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Cellular Physiology – Dr. Donglin Bai.docx

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Western University
Physiology 3140A
Donglin Bai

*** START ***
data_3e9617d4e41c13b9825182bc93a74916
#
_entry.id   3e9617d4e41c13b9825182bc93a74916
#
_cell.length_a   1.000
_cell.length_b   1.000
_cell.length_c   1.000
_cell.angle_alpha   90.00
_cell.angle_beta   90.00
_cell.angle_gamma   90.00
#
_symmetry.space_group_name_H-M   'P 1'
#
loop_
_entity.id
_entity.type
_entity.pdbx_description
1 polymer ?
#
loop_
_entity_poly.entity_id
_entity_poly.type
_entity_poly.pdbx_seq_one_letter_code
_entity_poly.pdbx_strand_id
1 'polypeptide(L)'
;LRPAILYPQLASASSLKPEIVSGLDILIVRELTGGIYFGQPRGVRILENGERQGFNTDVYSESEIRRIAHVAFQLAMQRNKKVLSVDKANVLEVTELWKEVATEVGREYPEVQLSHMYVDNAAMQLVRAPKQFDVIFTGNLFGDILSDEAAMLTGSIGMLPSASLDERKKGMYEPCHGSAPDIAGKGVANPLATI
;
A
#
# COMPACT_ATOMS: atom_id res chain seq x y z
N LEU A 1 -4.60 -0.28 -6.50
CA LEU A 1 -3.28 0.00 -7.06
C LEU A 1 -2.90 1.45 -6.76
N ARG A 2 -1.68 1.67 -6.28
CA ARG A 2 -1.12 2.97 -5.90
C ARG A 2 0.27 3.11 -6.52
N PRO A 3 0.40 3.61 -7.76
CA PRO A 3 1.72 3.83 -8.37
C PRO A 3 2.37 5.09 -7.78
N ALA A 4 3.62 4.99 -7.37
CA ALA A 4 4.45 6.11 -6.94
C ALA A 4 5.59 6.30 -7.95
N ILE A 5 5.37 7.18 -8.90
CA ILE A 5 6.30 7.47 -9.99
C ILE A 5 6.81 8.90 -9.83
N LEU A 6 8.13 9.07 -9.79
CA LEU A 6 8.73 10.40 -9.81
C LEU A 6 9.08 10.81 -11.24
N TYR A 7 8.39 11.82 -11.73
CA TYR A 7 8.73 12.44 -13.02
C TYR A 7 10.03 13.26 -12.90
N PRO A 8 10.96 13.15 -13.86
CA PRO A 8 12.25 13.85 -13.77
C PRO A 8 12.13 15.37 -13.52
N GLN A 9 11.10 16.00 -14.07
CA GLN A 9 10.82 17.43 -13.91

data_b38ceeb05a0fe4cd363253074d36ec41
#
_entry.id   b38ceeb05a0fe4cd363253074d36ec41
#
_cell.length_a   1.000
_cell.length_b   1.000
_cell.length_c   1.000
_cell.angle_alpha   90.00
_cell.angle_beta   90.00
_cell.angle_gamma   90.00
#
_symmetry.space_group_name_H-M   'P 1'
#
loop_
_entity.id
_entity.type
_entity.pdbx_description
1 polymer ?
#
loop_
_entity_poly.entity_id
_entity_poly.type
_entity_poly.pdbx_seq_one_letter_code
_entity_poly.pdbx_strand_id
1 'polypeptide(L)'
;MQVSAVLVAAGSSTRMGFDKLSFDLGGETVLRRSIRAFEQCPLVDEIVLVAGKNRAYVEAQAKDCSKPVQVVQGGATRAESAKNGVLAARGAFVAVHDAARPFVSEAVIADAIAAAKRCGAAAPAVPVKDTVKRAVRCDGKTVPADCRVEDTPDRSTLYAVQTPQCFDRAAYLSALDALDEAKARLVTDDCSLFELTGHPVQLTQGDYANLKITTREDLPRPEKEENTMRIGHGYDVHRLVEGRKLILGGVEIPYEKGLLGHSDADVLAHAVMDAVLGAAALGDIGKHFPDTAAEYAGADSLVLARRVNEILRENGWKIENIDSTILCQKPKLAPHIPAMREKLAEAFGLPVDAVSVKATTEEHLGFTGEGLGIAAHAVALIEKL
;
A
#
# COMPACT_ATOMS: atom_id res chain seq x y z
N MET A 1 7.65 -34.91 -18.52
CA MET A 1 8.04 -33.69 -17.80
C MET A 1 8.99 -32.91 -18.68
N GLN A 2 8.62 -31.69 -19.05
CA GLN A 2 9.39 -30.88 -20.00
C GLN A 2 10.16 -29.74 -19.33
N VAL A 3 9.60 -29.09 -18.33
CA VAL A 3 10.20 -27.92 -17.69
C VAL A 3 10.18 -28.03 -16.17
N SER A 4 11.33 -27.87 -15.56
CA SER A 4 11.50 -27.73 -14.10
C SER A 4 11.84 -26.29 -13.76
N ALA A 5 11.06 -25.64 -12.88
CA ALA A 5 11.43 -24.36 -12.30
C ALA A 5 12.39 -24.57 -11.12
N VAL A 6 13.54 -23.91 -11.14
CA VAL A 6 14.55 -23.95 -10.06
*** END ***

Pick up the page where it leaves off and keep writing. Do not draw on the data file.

Cellular Physiology – Dr. Donglin Bai Introduction – Electric Currents for Communications • Electric currents are used by cells in the brain & muscles for cellular communication • Diagnostic tests of heart & brain detect electric currents & physiological measurements can be made in single cells using electric recordings • Main proponent of electricity from metals was Volta – volts • Main proponent of animal electricity was Galvani • Galvani used natural electricity (lightning), knife (metallic objects), & touching of cut nerve to its uncut surface to elicit contraction • Contemporary volta interpreted it as electricity generated by bimetallic junction (battery) • Electrical currents are used by brain cells & muscles for generating signals for communication • Electrocardiogram o Measure electric currents from the heart • Electroencephalogram o Measures brain electrical activities from different electrodes placed on scalp Term Unit Typical Range in Cellular Physiology Potential Volt (V) mV (10 V) μV (10 V) -9 -12 Current Ampere (A) nA (10 6) pA (10 9A) Resistance Ohms (Ω) MΩ (10 Ω) GΩ (10 Ω) Conductance Siemens (S) nS (10 S) pS (10 -1S) mV = millivolt nA = nanoAmpere MΩ = megaOhm nS = nanoSiemens pA = picoAmpere GΩ = gigaOhm Ps = picoSiemens • • Direction of electric current – movement of positive charges • Positive charges moves from a point of high (electric) potential to a point of low potential • Larger the potential (voltage) difference, the larger the current • Current depends on the medium that carries the current • Small diameter cable offers high resistance than a large-diameter cable • Analogy: Ball rolling down a hill  Vertical height = potential  Speed of ball = current  Surface the ball rolls on = resistance o Steeper the hill the lower the resistance & faster the ball will move • Pressure & water flow are analogous to voltage & current respectively • In excitable cells – current is carried by ions (versus electrons in metals) • Ions = cations (+ve) & anions (-ve) o Cations: Na , K , Ca , Mg 2+ o Anions: Cl & HCO 3- Ohms Law • Applies to electric circuits • Current (I) passing through a conductor is directly proportional to the voltage difference (V) across the conductor & inversely proportional to the resistance (R) of the conductor Ion Channels • Control resting (passive) & active properties of the excitable membrane • Excitable membranes are those that have action potentials or other voltage-dependent ion channels • All excitable cells (all able to fire AP) - have ion channels on cell surface membranes • Important ions: Na , K , Ca & Cl- • Components of Ion Channels o Pore – allowing ion conduction o Selectivity filter – determining ion selectivity (how we categorize channels) o Gate – regulating opening & closing, controlled by sensor o Sensor – channels utilize several forms of sensors • Working Hypothesis of Channel o Shown as transmembrane structure with central pore region that spans the membrane o Allows charged ions to transverse the generally impermeable lipid bilayer • Sensor – senses environmental changes & controls opening & closing of the ion channel • Opening and closing of an ion channel is known gating Types of Sensors • Electrical (voltage-gated ion channels) o Most Na channels o L- & T-Type Ca channels • Chemical (ligand-gated channels) o Fastest o Ligand changes conformation of channel o Neurotransmitter o nAchR (nicotinic acetylcholine receptor) o AMPAR (AMPA receptor) o NMDAR (N-methyl-D-aspartate receptor) o GABA RA(γ-aminobutyric acid Aeceptor) • Mechanical (mechanically gated ion channels) o Pressure o Temperature • **G-protein coupled receptors are the slowest **not all ligand-gated channels have 2 binding sites + Voltage Gating: Na Channel Activation • Physical movement of the sensory is detected for voltage gating of Na channel responsible for ap • Gating of Channels o Channels exist in either the closed or open configuration o Subtle changes in conformation underlie opening of a channel o When there are mutations – sensor changes gate subtly but current can still be recorded Physical Properties of Ions • Selectivity of ion channels is based on: size of ions & their charges • Charge density: o Size & charge Very subtle change in of an close configurations ion o Increases with increase of ion charge & reduction in ion size o Parameter critical for hydration levels – determine how many water molecules are going to be stuck with the ion o Average number of water molecules stuck in a hydration number o Larger the hydration number – harder is for a hydrated ion to move • Mobility – measured by velocity of the ions (in μm/s) per electrical field strength (V/cm) • Atomic weight is not directly related to the hydration number Hydration of Ions + + Potassium (K ) Sodium (Na ) Size (radius) 1.33 A 0.95 A Charge + 1 + 1 Hydration # 2.9 4.5 Physical Na has an increased Hydration number than K+ Properties of Na ,+ K & Cl - Ion Atomic Number Crystal Radius (A) Hydration Number Mobility (μm/s)/(V/cm) Na + 23 0.95 4.5 5.2 K + 39 1.33 2.9 7.64 - Cl 35.5 1.81 2.9 7.91 • Hydration depends on charge & size (or charge density: amount of charge per unit volume) • Hydration number determines ionic mobility in water – higher hydration # = decreased mobility Components of Ion Channels • -ve charged amino acids are concentrated at cytosolic entrance to pore & attract cations & repel anions o Channel cation-selective • Portion of channel polypeptides (selectivity loop) forms a selectivity filter: short, rigid, narrow pore, lined by carbonyl oxygen atoms of their polypeptide backbones • Size of this narrow pore determines selectivity for bacterial K+ channel Hydration of Ions & Interactions of Ions with Selectivity Filter • Water acts as a dipole to stabilize ions • Charged residues in region of selectivity filter (very rigid) replace water & stabilize each ion as it passes through the pore  energy change minimal • K -selective filter is optimal for K but not for the smaller Na • Summary o Ion channels are membrane proteins that form pore structures across cell membrane o It opens/closes in different conditions, which allows/stops flow of certain ions o Electrical activity of neurons (excitatory and inhibitory) is almost entirely through opening & closing of ion channels Water is removed from ions by carbonyl O Molecular Structure of Ion Channels Number of Subunits or Domains • Different number of subunits (or domains) is found in different group of ion channels • Exceptions exist • Increase in number of subunits/domains = larger pore space Oligomeric Channel Proteins • Homo = same (subunit) • Hetero = different (subunits) • Oligo = more than one e.g. dimer, trimer, tetramer Nicotinic Acetylcholine Receptor (nAChRs) • Ligand-gated ion channels at neuromuscular junction • Junction (synapse) between a nerve & skeletal muscle & also present in the brain • Pentameric – 2 α, 1 β, 1 γ, 1 δ • Each subunit shares similar topology o All have 4 transmembrane domains o TM2 – M2 (transmembrane domain - contributes the pore lining) • Receptor (binding to Ach) is the same molecule as the ion channel • Once Ach binds to receptor (on 2 α subunits) • Channel opens by a 15 degree rotation of the M2 residue (very subtle) – 3 Angstroms wider • Selective for cations (nonselective cation channels) + + 2+ o Na & K ; also Ca for some types o Residues on TM2 are negative – repelling anions + Voltage-Gated K Channel • Tetramers (different subunits) • Each subunit is composed of 6 transmembrane domains o With amino- & carboxy-terminal regions inside the cell (intracellular) • S4 segment is full of +ve charges & represents the voltage-sensor region (arg) • Pore loop (H5) contains the selectivity filter – site for binding of various channel blockers (Ex. tetraethylammonium – TEA) • Narrow part of channel closes • Ion selectivity o Carbonyl oxygens on peptide chain in the region of the selectivity filter replace water and stabilize each ion as it passes through the pore o K+ selective filter – optimal for K+ not Na+ • Structure of a K+ channel voltage sensors o Found that K+ channel voltage sensors resemble charged ‘paddles’ o S4 voltage sensing regions contain + charged arginines o Hinged gates - allow channel pore to open or close o RMP – Resting state  Outside is positive & inside is negative  Gray +ve charge - S4 area  S4 is very close to the cell interior  Channel pore opening at cytoplasmic face is closed o Membrane depolarization   Remove charges & reverse charge  Inside more +ve  S4 region moves up  Changes channel conformation - gates open o Selectivity filter never changes o Wider part of channel is closing (bottom) 2+ + Voltage Gated Ca & Na Channels • Only one protein subunit (very long) to form pore • Each subunit is made of 4 domains (I – IV) • Each domain has 6 membrane spanning segments • Only 1 subunit is enough to form channel (unlike K which requires 4) • Voltage-gated channels o Some channels have two gates:  Activation gate  Inactivation gate o During resting state  Outside +ve  Inside –ve  Activation gate is closed (only need this channel to close to make pore not penetrable) o Membrane depolarization (very strong)  Inside +ve  Outside –ve  Activation gate opens  Inactivation gate is open  Channel is conducting o After a little time, inactivation gate closes due to significant depolarization o Both gates in closed state – reversing back to RMP  Inactivation gates closes & opens very closely • Inactivation of Voltage-Gated K+ Channel (A-type K+ channel) o For this channel the inactivation depends on amino terminus  Remove 20 amino acids at N-terminus: no inactivation  Restore 20 amino acids: restore inactivation • Ball & Chain Model of Channel Inactivation o Depolarization leads to channel activation, followed by a delay with blocking of pore by N-terminus (inactivation) o Membrane hyperpolarization is required for the removal of inactivation Gap Junctions • Couple neighboring cells together by creating a pore from the cytoplasm of one cell to the cytoplasm of another • Proteins that span the membrane of one cell • Each half of a channel, connexon, or gap junction hemichannel – is made of 6 protein subunits called connexins • Each connexin has 4 transmembrane domains 1 connexon (half-channel) = 6 connexins = 6 x (4 transmembrane domains) • Amino terminal & carboxy terminal inside the cell • Homomeric & homotypic = both the same channel & both the same constituents within each channel • Homomeric & heterotypic = same constituents within each channel but different half channels • Heteromeric and heterotypic = different constituents within each channel & different half channels • When 2 opposing connexons from neighbouring cells are docked together – gap junction forms • Responsible for cell-to-cell communication in many cell types o Neurons (electrical synapse) o Cardiac cells (constituent of intercalated discs – junction between 2 cardiomyocytes) o Smooth muscle cells • Properties o Provide cytoplasmic continuity between cells – current passes between cells typically in both directions (electrical synapse) – easier to go one way for some junctions o Electrical synapse has almost no synaptic delay (0.1 ms) ** important for cardiac function o Synchronous activation of a large number of cells in heart & smooth muscles o Channels are large enough to pass small molecules (<2+kD) (nutrients & signaling molecules) o Increased intracellular acidity (decreased pH) and/or Ca close gap junction channels Methods of Measurements Summary of Conventions & Diagram Symbols Electricity in the body is minimal – need a very good amplifier Anything with potential is considered a battery # of open/closed ion channels - resistance - Adjustable • Voltage (V) o Potential o Units: volts o In physiology we usually encounter millivolts or microvolts (10 ) • Charge (Q) o Similar charges repel – for a battery anode attract anions & cations are attracted to cathode o Units: Coulombs (C) • Current (I) o Rate of movement of charge (dQ/dt) o Units: amperes (1 C/s = 1 A) o In physiology we usually encounter nanoamperes (nA – 10 ) or picoamperes (pA – 10 ) o Movement of positive charges (or positive ions) • Ohms Law o Voltage difference between two points is V o Current (I) flows between two points o Resistance is defined by: V = I R o Units: Ohms • Conductance o Permeability of the membrane to an ion o Inverse of resistance G = 1/R o Units: Siemens (S) o In physiology we usually encounter one to a hundred picosiemens (10 ) Ohms Law I = V/R = GV • All potentials or physiological signals have be made with respect to a reference location • For intracellular, or patch electrode recordings – extracellular medium is where reference electrode is placed & defined as 0 mV • Electrical activity can be measured by two main types of electrodes – sharp or patch electrodes • Signal measured can be voltage (using current clamp mode) or current (using voltage clamp) Measure current at clamped (fixed) voltage: voltage clamp Measure voltage at clamped (fixed) current: current clamp (imposed current is 0 or constant) Sharp Electrode • Glass pipette pulled to fine taper (so as not to destroy the cell but resistance is high) (<0.5 μm diameter) – filled with conductive electrolyte & penetrates the cell • High resistance electrodes (high noise) • Single channel activity buried in noise, not distinguishable • Records intracellular voltage (I-clamp) • Membrane seals around the electrode to provide stability of recording • Adjusts amplifier to 0 for reference point • Sudden drop (-65 mv) is usually RMP • Current clamp mode • Advantages o Simple direct measurement of voltage as function of time o Emulate in vivo conditions in the muscle & brain • Limitations o Limited control of membrane potential (hard to inject current) o High resistance electrode gives more noise (many channels on membrane - hard to separate 1) Voltage Clamp versus Current Clamp • Conventional sharp-electrode intracellular recordings – membrane potential (voltage) is recorded • Similarly voltage recordings can made by whole-cell patch recording • The recording of membrane potential is sometimes referred to as current clamp – since the net membrane current is zero • Current clamp recordings (potential versus time records) are similar to what happens in physiology but is difficult to separate different potentials or channels • Alternative is to study current under fixed voltage – voltage clamped o Specialized electronic equipment is required Voltage-Clamp • 2 electrodes o One recording cell membrane potential o Other injecting current • Cell follows voltage command • Voltage is clamped at desired potential • Advantages o Voltage is under control – important since many ionic channels are voltage dependent o Quantitative measure of current or conductance G = 1/V at a fixed voltage o Current is reflecting conductance – channels open or closed I = V x G therefore I α G (conductance – how many channels in open state) • Limitations o Technically demanding Voltage Clamp: hold the cell at -70 mV  jump to -10 mV Patch-Clamp Recordings • Use low resistance pipettes • Relatively larger tips (1 μm) than sharp electrode • Gentle suction through patch pipette – main technique to form a tight seal with the membrane • Recordings can be obtained from a small piece of membrane & whole cell • Can record channel activity of suctioned channels on small portion of the membrane • Suction is gentle • Can look at intracellular components • Don’t break membrane • Provide Ach to cell  record single-channel activities using neurotransmitter 4 Configurations of Patch Recordings • Whole cell recording- gives voltage & current of whole cell • Other patch configurations are used to record single channel currents & can be manipulated by adding drugs (ex. neurotransmitter) • Different chemicals can be applied in bath to modulate the ion channels on the inside of the membrane in the inside-out patch Outside-Out Patch • Eventually membrane will fuse back together • Used to determine which ion channel you are using Advantages • Good for I-clamp • Good for V-clamp • Able to measure single channel activities • High signal to noise ratio (one electrode) Limitations • Washout of cell content in certain configurations I-clamp versus V-clamp • • Current clamp • Voltage clamp o V (commonly in mV) o I (commonly in pA, nA) o Sharp electrode o Two-electrode V-clamp o Patch clamp (whole cell – don’t see o Patch clamp (all recording modes) single channel) Patch-Clamp Recording • Single-channel currents can only be studied using low- resistance patch electrodes (& not sharp electrodes) • Single channel current/amplitude is constant (at fixed voltage) • Random appearance of channel openings & closings • Durations of opening is variable – dealing with probabilistic process • Current transitions are essentially instantaneous – very little time required for transition o When held at membrane potential of 0 mV, unitary currents are 10 pA (10amperes) o Corresponds to roughly to 100,000,000 K ions per second traveling through channel Ionic Distribution & Nernst Equation • Ionic concentration differences exist across cell membrane • If concentration was the only force – ions would readily diffuse through pores & channels – concentration gradient destroyed • Concentration gradients are maintained by: o Membrane is not permeable to all ions equally o Electrical gradients – illustrated at equilibrium by Nernst Equation o Ionic pumps • As a result of ion movements – electrical potential difference or membrane potential exists • Potential difference (mV) can be found across all membranes of living cells & organelles • Separation of charges: gives rise to potential or voltage gradient • Similar charges repel & opposite charges attract • Diffusion coefficient (D): describe how fast an ion (or atom) can diffuse through a membrane barrier • Forces on an ion o o o o o o o o o Chemical force: depends on concentration gradient & absolute temperature (T: 273 + °C – measured in K) o Electrical force: depends on charge & electrical gradient (potential) o Total force: chemical force + electrical force • Diffusion of Electrolytes (charged solutes) o 2 forces: diffusion (concentration force) & electrical force (electrical field or voltage gradient) o Diffusion  Passive – no energy requirement  All particles including ions & electrolytes diffuse from high to low concentration  Chemical force – proportional to concentration gradient & diffusion constant specific for that molecule  Depends on concentration gradient & absolute temperature o Charged particles experience electrical force  Electrical force = charge x electrical field • Convention for electrical field is the same as current – positive charge travels along electrical field & negative travels in opposite direction • Total force = chemical force + electrical force will determine ion movement Assume, K moves faster than Ac- because it is +vely charged – moves down its [ ] gradient from 1 to 2 D K+ > D Ac- Transient charge separation at membrane: excess +ve charge in 2 & excess –ve charge in 1 Electrical field points from compartment 2  1 Electrical field arising from diffusion of ion Voltage gradient or electrical potential difference: diffusion potential Arises because K+ moves faster than Ac- through pores Electrical field or diffusion potential will: • Speed up movement of slower ion (Ac-) to 2 • Slow down the faster K+ ion **resistance of more +ve charge flow After a long duration: Ac- will catch up with K+ – diffusion potential = 0 No excess charge + or - are found in compartments Wh+n K -c-1= KAc-2 charge neutrality in each compartment K 1 Ac 1 K 2 Ac -2 Example 2: • No Ac- movement across membrane • Compartment 2 will remain +ve in potential with accumulation of +ve charges that repel further K+ movement • Same initial conditions as ex. 1 but Ac- cannot follow K+ across because pore is not permeable • K+ will flow down concentration gradient from compartment 1 to 2 until the electrical force produced by movement of K+ ions is sufficiently large to prevent further net movement of K+ • Electrical equilibrium potential (m ) is calculated from Nernst equation – defined as potential at which the chemical (concentration) force is exactly balanced by electrical force acting on the ion • Equilibrium – movement of ions continues but movement in one direction is balanced When will diffusion of K+ stop? • Diffusion of K+ will stop when the chemical force is balanced by an electrical force resulting in electrochemical equilibrium (ion distribution is still unequal) Nernst Equation At 27° the equation is E = 60 log [K] 2 in mV K [K] 1 No equilibrium potential for Ac- since this ion cannot diffuse through membrane Considering a membrane permeable to ion X with an uneven distribution in & out of a biological cell Nernst equation becomes: Ion Distribution in Living Systems: Mammalian Muscle Na & K are somewhat opposite Highest difference Proton concentration slightly different Cell membrane is balanced • Cells must contain equivalent amounts of +ve & -ve charges, that is, be neutral • Therefore, many other anions, in addition to Cl-, must be present • Many cellular constituents (proteins, nucleic acids) are negatively charged, and comprise the other –ve charges need to neutralized K+ Equilibrium Potentials for Each Ion • Dependent on ionic distribution, each cell type has its own equilibrium potential for each ion species • Common values: o E K+-89 approx -100 mV o E Na+-45 approx. +60 mV o E Cl-65 approx. -75 mV How is polarity of EKdetermined? Electrical gradient gradually builds up with more & more K+ ions move out of cell generating electrical gradient Electrical gradient generates electrical force that eventually balances chemical forces to reach equilibrium Equilibrium potential for K+ ions in muscle is -89 mV Note: RT/F * 2.3 = 60 mV at 27°C Equilibrium potential for each ion: • Dependent on ionic distribution, each cell type has its own equilibrium potential for each ion species • Calculate equilibrium potentials (ENa+& E Cl-or mammalian muscle cell Resting Membrane Potential • Cell resting membrane is important parameter for excitable cell • Equilibrium potential & membrane potential determine direction & magnitude of ion movement (current) Current-Voltage Relationship • Amplitude divided by potential = slope (conductance) • Many ion channels have a curved graph – rare to find a linear graph • Two important characteristics o Reversal potential: membrane potential at which current is reversed o Conductance: slope of the curve (increase in conductance = steeper slope) G = I / V Current-Voltage Relationship (IV) & Cell Membrane Potential (E ) m • Predict driving force & current flow direction If we use K+ ion as an example: IK= G KE m E ) K E m -65 mV E K -89 mV IK= G K - 65 – (-89)] = 24 G K When E =m-100 mV, I = -K1 G K At membrane potential of -65 mV, K current (I ) Ks outward current At membrane potential of -100 mV, K current (I ) Ks inward current Calculate Na ions: INa G (Na– m ) Na At membrane potential of -65 mV: E Na+60 mV: I = Na(E –Na )m= -1Na G Na - + + Cl, K , Na - dominate ions that determine cell membrane potential When >1 ion determines membrane potential - use Goldman-Hodgkin-Katz Equation (Goldman Equation) • Nernst equation gives equilibrium potential for a single ion • Goldman equation gives equilibrium potential for multiple ions Resting membrane potential approx. -70mV for many neurons – determined to a degree by ions Na+ & Cl- Nernst equation: Goldman equation: ** intracellular chloride is on top Where: E m membrane potential K o